What you can do
Through meditation and simple breathing exercises, mindfulness can help you to remain calm, sustain your attention, and focus more effectively on study and everyday tasks. It is also an effective way of combating stress and anxiety.
Try mindful breathing
The primary goal of mindful breathing is creating a calm, non-judging awareness, allowing thoughts and feelings to come and go without getting caught up in them.
- Sit comfortably with your eyes closed and your spine reasonably straight.
- Bring your attention to your breathing. Every time you breathe in and out, notice the sensations as your abdomen rises with the in-breath and falls with the out-breath.
- Thoughts will come into your mind, and that’s okay, because that’s just what the human mind does. Simply notice those thoughts, then bring your attention back to your breathing.
- Likewise, you can notice sounds, physical feelings, and emotions. Again, just bring your attention back to your breathing.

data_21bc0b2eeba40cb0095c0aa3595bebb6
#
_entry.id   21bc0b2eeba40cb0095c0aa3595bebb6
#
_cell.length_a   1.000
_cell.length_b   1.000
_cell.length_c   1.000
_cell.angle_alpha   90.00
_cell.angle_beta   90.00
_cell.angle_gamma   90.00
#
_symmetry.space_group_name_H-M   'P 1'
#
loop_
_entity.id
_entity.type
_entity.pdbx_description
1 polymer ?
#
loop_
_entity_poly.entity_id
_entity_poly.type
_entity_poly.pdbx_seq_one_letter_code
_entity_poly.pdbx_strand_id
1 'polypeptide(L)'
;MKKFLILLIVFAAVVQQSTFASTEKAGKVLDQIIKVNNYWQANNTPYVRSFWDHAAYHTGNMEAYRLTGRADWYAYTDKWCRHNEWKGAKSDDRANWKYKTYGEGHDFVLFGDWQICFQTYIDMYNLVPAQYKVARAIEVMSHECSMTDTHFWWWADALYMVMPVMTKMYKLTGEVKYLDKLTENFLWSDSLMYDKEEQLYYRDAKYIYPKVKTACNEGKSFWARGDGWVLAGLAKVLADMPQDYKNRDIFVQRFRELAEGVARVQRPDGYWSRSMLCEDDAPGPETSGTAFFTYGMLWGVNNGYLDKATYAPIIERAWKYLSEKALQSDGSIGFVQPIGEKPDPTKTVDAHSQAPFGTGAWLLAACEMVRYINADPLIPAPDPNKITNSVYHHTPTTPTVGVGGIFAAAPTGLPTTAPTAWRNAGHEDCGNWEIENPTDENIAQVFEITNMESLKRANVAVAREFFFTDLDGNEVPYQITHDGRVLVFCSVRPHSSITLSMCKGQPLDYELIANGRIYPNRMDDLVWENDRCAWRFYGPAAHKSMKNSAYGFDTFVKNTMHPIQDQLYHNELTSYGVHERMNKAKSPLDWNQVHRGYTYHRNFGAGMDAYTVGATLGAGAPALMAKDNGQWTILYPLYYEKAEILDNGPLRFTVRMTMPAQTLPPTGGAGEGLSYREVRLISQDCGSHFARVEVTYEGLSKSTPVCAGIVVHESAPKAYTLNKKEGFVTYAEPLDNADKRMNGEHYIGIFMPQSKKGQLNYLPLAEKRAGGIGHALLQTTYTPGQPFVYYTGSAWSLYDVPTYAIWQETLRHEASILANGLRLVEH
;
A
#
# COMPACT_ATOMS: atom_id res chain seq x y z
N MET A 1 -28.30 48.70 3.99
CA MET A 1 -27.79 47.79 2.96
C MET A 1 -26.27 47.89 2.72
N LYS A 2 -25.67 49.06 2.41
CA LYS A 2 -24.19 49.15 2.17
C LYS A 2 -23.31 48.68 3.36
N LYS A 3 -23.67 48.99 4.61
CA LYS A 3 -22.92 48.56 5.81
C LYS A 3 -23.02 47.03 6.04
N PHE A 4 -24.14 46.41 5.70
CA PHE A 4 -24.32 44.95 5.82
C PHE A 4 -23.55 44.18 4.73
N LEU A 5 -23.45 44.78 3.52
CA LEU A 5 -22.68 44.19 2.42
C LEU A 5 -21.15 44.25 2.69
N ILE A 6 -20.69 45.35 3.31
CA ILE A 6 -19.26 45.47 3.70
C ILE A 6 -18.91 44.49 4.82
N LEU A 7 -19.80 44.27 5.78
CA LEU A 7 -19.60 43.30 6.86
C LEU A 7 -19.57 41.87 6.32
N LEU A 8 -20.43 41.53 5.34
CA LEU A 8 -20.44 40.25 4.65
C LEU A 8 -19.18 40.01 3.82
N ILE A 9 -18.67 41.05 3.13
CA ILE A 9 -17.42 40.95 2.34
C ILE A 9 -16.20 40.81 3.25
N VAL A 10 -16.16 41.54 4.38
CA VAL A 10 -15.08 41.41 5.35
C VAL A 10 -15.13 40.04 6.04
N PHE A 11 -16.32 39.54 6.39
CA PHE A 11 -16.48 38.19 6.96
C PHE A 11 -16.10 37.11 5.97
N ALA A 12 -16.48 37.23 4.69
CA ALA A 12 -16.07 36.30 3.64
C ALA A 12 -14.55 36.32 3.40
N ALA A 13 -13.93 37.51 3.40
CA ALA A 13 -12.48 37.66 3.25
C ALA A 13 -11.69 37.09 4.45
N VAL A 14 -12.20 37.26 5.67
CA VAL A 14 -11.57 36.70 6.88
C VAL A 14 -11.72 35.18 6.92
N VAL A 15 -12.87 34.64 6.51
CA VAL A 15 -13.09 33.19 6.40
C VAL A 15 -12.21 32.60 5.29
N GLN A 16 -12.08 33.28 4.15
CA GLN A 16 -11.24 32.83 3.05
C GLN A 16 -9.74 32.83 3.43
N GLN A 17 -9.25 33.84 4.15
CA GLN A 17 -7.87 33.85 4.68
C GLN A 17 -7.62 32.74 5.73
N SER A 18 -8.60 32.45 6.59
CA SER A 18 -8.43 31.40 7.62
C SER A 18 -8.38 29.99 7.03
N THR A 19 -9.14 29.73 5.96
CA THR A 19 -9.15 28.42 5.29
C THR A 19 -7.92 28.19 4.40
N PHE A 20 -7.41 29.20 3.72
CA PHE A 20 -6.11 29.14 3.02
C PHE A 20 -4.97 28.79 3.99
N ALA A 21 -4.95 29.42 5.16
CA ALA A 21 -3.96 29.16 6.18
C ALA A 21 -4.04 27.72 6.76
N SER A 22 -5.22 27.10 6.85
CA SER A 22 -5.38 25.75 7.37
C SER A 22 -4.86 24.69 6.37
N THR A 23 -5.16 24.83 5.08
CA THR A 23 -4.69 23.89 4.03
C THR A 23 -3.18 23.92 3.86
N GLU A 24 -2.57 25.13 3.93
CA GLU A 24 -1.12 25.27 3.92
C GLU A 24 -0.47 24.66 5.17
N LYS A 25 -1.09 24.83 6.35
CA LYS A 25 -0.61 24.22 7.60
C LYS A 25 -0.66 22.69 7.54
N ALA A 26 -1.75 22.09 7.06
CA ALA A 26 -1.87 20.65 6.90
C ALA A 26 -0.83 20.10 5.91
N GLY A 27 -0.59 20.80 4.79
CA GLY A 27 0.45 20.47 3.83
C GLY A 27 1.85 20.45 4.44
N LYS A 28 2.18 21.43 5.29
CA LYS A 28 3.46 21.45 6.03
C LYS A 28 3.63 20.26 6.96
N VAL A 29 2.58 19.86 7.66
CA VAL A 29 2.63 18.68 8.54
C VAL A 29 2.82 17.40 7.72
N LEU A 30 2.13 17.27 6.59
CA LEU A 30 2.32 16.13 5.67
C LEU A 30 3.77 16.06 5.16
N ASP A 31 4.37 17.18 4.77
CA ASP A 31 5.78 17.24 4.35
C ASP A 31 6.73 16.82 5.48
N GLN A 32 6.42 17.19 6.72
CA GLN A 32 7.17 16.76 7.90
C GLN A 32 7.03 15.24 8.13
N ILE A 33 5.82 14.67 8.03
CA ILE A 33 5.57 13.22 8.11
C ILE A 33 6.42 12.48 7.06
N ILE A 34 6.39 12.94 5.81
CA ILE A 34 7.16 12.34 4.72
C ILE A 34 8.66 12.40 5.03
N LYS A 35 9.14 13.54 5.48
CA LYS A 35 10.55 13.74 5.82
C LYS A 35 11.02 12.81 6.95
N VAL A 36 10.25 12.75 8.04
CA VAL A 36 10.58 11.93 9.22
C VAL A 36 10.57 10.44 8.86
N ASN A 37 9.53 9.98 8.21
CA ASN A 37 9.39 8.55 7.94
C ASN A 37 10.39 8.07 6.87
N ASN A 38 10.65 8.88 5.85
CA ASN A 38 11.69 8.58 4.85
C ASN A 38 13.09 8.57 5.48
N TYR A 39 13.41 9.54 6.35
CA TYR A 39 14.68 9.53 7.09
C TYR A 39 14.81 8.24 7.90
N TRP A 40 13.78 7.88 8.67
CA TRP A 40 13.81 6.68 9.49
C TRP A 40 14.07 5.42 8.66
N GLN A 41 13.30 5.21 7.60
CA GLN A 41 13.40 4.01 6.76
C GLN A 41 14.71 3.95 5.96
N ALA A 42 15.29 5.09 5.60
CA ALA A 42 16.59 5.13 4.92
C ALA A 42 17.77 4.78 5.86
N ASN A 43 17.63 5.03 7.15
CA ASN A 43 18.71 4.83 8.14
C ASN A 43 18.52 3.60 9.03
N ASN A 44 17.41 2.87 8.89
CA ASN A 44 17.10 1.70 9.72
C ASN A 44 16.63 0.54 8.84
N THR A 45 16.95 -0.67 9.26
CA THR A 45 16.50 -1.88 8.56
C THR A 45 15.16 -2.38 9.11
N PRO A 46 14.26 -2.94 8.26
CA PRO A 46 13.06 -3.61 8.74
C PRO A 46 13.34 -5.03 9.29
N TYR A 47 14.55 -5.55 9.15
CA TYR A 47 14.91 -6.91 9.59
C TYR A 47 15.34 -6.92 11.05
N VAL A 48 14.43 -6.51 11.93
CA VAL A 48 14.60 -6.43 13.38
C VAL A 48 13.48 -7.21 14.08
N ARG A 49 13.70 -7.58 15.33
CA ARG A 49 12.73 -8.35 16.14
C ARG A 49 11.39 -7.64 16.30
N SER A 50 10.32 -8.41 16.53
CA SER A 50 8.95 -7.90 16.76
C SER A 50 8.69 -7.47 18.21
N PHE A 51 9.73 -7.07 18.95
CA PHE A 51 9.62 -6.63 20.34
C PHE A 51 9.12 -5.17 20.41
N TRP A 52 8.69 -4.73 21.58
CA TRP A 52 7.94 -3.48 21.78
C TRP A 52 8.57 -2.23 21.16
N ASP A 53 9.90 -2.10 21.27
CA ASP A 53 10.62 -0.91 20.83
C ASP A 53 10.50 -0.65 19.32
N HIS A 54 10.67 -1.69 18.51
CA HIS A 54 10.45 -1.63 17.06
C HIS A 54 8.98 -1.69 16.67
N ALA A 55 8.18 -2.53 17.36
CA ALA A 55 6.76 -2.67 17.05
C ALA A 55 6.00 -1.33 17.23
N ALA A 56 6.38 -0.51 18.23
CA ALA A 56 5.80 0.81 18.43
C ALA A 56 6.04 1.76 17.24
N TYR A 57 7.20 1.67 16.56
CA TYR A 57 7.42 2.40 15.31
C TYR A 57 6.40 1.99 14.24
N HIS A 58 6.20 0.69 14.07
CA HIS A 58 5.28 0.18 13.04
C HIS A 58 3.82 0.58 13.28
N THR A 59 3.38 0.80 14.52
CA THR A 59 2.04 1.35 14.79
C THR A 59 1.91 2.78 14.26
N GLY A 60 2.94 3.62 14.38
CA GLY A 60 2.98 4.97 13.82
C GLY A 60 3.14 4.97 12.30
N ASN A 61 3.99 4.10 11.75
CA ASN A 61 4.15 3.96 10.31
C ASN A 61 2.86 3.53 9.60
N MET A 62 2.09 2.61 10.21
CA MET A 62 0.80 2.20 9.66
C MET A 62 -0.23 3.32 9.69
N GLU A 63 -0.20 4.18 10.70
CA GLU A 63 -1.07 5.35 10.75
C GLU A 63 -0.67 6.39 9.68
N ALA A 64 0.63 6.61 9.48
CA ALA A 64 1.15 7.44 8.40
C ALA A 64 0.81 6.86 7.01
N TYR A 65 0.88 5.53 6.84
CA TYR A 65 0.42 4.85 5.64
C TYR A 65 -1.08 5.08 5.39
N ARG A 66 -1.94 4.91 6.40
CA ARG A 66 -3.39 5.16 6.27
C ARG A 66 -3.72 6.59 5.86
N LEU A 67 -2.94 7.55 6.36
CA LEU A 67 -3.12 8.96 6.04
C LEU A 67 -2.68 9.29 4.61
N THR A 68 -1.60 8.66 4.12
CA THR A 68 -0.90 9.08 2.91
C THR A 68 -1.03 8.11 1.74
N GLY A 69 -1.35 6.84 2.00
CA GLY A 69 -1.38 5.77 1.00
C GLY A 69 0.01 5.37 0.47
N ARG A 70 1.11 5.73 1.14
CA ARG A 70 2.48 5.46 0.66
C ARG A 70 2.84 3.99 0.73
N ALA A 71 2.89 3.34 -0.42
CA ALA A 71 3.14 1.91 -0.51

- You don’t have to follow those thoughts or feelings. Don’t judge yourself for having them or analyse them in any way. It’s okay for the thoughts to be there. Just notice those thoughts, let them drift on by and bring your attention back to your breathing.
- Whenever you notice that your attention has drifted off and is getting caught up in thoughts or feelings, simply note that your attention has drifted and gently bring it back to your breathing.
Online support and apps that help
- Mindfulness is a special way of paying attention to help you cope with everyday life or tough times, which create great benefits for your physical and mental health. To find out more, check out Reach Out.
- Mindfulness means maintaining a moment-by-moment awareness of our thoughts, feelings, bodily sensations and surrounding environment. Find out more from Jon Kabat-Zin.
Find out what Chaplaincy offers at RMIT in meditation and yoga this semester.